AstraZeneca vaccinations to resume from Monday

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AstraZeneca vaccinations to resume from Monday

Buddhists at Daegyun Temple in Daegu pray in private tents designed to prevent the spread of Covid-19 on Sunday. [NEWS 1]

Buddhists at Daegyun Temple in Daegu pray in private tents designed to prevent the spread of Covid-19 on Sunday. [NEWS 1]

 
Health authorities will resume AstraZeneca vaccinations from Monday except for people under 30, after temporarily suspending the jabs due to a possible link with blood clots.
 
Korea's Covid-19 vaccination task force announced on Sunday that it will roll out the temporarily suspended vaccination program for the second quarter as planned. Special education instructors, school nurses and workers at high-risk facilities, as well as people under 60, will be eligible for the vaccinations. 
 
The government did not halt the jabs for those over 60.
 
The task force announced such plan after discussions with experts and the vaccination committee.
 
The vaccination committee advised "AstraZeneca vaccinations to be resumed as soon as possible" because "it is more important than anything else to reduce the number of deaths and the size of the pandemic amid the continued risk of Covid-19 in the country," and cited the European Medicines Agency (EMA)'s statement that the benefits of the vaccine still outweigh the risks of side effects.
 
However, health authorities decided that those under 30 will not be administered AstraZeneca vaccines because the risk of suffering blood clots for those in that age bracket is greater than being hospitalized or dying from Covid-19.
 
"The rare blood clots are more commonly observed in younger people, while the risk of serious diseases and deaths from Covid-19 increases significantly with age," said Choi Eun-wha, the head of the vaccination committee.
 
"Therefore, we decided not to recommend [AstraZeneca] vaccines for those under the age of 30 who are considered low-risk," said Choi. British health authorities have also recommended that those under 30 receive vaccines other than AstraZeneca.
 
The government is still trying to find an alternative vaccine for the 640-thousand people under 30 who were to get their AstraZeneca jabs in the second quarter.
 
"We have to supplement the inoculation plan depending on the supplies and delivery schedule of the vaccines," said Jeong Eun-kyeong, commissioner of the Korea Disease Control and Prevention Agency (KDCA).
 
"We are currently negotiating the delivery date of Janssen and Novavax vaccines, as well as with Pfizer to receive them earlier, so after new supplies are confirmed we will decide [the new plan] based on who is a priority."
 
However, there are concerns over the country's goal to achieve herd immunity by November, due to the unstable vaccine supply around the globe while the number of Janssen, Novavax and Moderna vaccines set to be delivered to Korea remains unclear.
 
Previously, Korea reported three cases of people developing blood clots after receiving the AstraZeneca shots, including a woman in her 60s who later died, and two people in their 20s.
 
The KDCA and the vaccination committee, however, concluded that neither the death nor the blood clots were caused by side effects from the AstraZeneca vaccine.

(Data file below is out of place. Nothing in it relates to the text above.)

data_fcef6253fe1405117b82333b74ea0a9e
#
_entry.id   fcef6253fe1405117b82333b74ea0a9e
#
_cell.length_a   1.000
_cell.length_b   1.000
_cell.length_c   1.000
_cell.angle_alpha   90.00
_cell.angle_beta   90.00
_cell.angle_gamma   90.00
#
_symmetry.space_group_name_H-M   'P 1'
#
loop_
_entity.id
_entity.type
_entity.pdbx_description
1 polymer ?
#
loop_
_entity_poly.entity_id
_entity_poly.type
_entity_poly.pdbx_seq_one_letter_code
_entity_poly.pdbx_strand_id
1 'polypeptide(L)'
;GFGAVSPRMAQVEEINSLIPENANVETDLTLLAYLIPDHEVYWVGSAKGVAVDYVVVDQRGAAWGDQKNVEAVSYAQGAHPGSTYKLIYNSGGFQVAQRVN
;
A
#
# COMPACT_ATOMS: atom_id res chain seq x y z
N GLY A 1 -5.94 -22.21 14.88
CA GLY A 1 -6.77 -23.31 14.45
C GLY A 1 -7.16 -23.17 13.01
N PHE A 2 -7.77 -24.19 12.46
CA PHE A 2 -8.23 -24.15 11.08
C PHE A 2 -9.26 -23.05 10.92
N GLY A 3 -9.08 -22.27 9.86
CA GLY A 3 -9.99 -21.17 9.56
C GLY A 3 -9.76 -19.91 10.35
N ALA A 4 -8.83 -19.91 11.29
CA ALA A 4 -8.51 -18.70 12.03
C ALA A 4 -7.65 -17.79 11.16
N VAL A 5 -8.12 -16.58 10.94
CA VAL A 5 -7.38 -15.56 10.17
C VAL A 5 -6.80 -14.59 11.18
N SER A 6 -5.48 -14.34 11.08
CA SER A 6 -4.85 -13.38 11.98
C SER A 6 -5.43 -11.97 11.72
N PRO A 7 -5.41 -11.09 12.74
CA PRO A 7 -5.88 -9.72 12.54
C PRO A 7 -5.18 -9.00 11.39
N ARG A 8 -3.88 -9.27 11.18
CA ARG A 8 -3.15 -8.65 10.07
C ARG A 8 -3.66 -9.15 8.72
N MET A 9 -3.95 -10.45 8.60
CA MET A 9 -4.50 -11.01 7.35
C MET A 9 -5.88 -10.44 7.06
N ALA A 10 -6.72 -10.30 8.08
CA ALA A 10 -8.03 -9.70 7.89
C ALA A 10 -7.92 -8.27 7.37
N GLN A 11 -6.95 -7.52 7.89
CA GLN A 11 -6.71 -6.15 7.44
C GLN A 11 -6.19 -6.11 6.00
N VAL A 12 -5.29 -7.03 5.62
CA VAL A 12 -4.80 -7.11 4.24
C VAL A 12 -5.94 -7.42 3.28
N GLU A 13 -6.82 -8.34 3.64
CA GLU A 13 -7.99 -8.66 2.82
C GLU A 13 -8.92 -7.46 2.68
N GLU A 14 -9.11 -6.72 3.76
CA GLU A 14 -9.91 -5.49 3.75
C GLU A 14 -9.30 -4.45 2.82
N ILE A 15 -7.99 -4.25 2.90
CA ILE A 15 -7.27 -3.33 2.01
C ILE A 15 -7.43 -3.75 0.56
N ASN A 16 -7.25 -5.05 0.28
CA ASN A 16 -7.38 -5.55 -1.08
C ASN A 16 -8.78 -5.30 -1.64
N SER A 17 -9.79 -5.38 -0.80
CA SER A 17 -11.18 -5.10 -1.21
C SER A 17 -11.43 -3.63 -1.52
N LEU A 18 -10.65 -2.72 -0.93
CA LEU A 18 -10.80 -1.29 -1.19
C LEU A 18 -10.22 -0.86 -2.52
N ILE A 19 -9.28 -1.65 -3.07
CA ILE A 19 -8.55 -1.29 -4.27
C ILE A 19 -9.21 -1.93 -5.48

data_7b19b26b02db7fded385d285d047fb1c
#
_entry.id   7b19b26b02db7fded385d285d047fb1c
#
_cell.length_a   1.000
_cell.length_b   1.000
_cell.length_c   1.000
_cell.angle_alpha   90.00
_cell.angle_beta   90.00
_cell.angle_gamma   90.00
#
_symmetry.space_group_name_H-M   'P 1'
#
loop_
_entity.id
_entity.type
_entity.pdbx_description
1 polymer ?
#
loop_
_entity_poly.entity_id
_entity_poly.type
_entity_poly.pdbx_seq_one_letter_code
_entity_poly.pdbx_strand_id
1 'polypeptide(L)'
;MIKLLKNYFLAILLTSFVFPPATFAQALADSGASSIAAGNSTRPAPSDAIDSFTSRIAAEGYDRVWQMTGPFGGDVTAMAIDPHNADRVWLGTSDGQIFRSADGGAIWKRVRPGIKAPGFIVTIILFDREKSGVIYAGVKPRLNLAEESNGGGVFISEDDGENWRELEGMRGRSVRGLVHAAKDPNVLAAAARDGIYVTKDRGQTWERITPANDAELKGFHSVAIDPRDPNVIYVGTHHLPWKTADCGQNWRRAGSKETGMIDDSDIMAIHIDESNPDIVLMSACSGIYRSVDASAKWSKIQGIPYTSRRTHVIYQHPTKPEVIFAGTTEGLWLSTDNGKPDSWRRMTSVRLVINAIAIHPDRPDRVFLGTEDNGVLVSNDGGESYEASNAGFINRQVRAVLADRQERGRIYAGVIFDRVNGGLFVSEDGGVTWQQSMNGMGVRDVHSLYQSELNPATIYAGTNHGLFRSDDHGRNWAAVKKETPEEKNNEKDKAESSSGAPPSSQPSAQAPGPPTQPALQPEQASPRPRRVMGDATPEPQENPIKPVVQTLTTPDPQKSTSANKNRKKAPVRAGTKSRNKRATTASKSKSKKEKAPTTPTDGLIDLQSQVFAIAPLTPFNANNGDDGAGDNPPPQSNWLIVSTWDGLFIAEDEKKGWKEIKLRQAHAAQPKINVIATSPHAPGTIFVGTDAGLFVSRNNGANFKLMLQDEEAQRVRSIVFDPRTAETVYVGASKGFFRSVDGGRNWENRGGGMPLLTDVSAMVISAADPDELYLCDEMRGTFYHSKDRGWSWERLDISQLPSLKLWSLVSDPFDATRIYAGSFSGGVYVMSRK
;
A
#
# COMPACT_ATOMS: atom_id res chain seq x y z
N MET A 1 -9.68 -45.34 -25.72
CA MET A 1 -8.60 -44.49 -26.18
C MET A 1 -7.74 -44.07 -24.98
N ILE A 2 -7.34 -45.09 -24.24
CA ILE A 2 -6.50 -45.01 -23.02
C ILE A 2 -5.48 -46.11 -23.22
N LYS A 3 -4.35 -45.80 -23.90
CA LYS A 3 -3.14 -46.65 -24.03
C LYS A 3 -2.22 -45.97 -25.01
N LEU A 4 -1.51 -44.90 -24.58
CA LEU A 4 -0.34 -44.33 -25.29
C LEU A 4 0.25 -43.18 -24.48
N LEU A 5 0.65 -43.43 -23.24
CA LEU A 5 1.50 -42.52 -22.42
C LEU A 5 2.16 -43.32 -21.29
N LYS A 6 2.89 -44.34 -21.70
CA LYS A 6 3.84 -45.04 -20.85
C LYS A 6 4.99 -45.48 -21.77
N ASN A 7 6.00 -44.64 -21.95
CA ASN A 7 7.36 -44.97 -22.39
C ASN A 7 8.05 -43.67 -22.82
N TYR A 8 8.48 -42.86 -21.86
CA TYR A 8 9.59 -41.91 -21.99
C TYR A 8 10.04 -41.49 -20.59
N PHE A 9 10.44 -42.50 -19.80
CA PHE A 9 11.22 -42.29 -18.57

Most of the blood clot cases reported in Europe were found to be a rare type of blood clot accompanied by low platelet count and internal bleeding.
 
"While one of the cases [of the three people who developed blood clots in Korea] was linked with the AstraZeneca vaccine, it cannot be considered a side effect as defined by the EMA, as there was no decrease in platelets," said Jeong.
 
Those who received the first shot of the AstraZeneca vaccine and showed no side effects will receive their second shots as scheduled. 
 
The KDCA will also establish a monitoring system that allows early detection and treatment of blood clots. 
 
A total of 1,156,950 people have been vaccinated as of Saturday midnight, including 8,710 the previous day.
 
The AstraZeneca vaccine has been administered to 916,870 people, while 300,680 received the vaccine from Pfizer. The number of people who have received the two doses of the vaccine came to 60,510.
 
Korea reported 614 more Covid-19 cases on Saturday, including 594 local infections.
 
The number of daily cases has remained in the 600s for three consecutive days, although fewer tests are conducted on weekends.
 
Health authorities continue to see more non-traceable cases as people.
 
"Only 13 percent of patients who tested positive in November last year were unable to trace how they contracted the virus, compared to more than a quarter of the total confirmed cases recently," said Health Minister Kwon Deok-cheol during a government Covid-19 response meeting.
 
"The increase in the number of patients with unknown transmission routes is a dangerous signal that the virus is spreading faster than our epidemiological investigation. It indicates that there are numerous hidden spreaders throughout the community."
 
 
As a result, the government extended the current social distancing levels for another three weeks — Level 2 for the greater Seoul area, Busan and Daejeon, and Level 1.5 for other regions — until May 2. Level 2 is the third highest of the country's five-tiered distancing guidelines, followed by Level 1.5.
 
In addition to the current measures, hostess bars, "room salons" and nightclubs in the capital region and Busan will be barred from operation starting Monday.
 
Amid looming concerns over the fourth wave of the pandemic, President Moon Jae-in will hold an emergency meeting on Monday with related officials, including the health minister and head of the KDCA. 
 
BY SEO JI-EUN   [seo.jieun1@joongang.co.kr]
 
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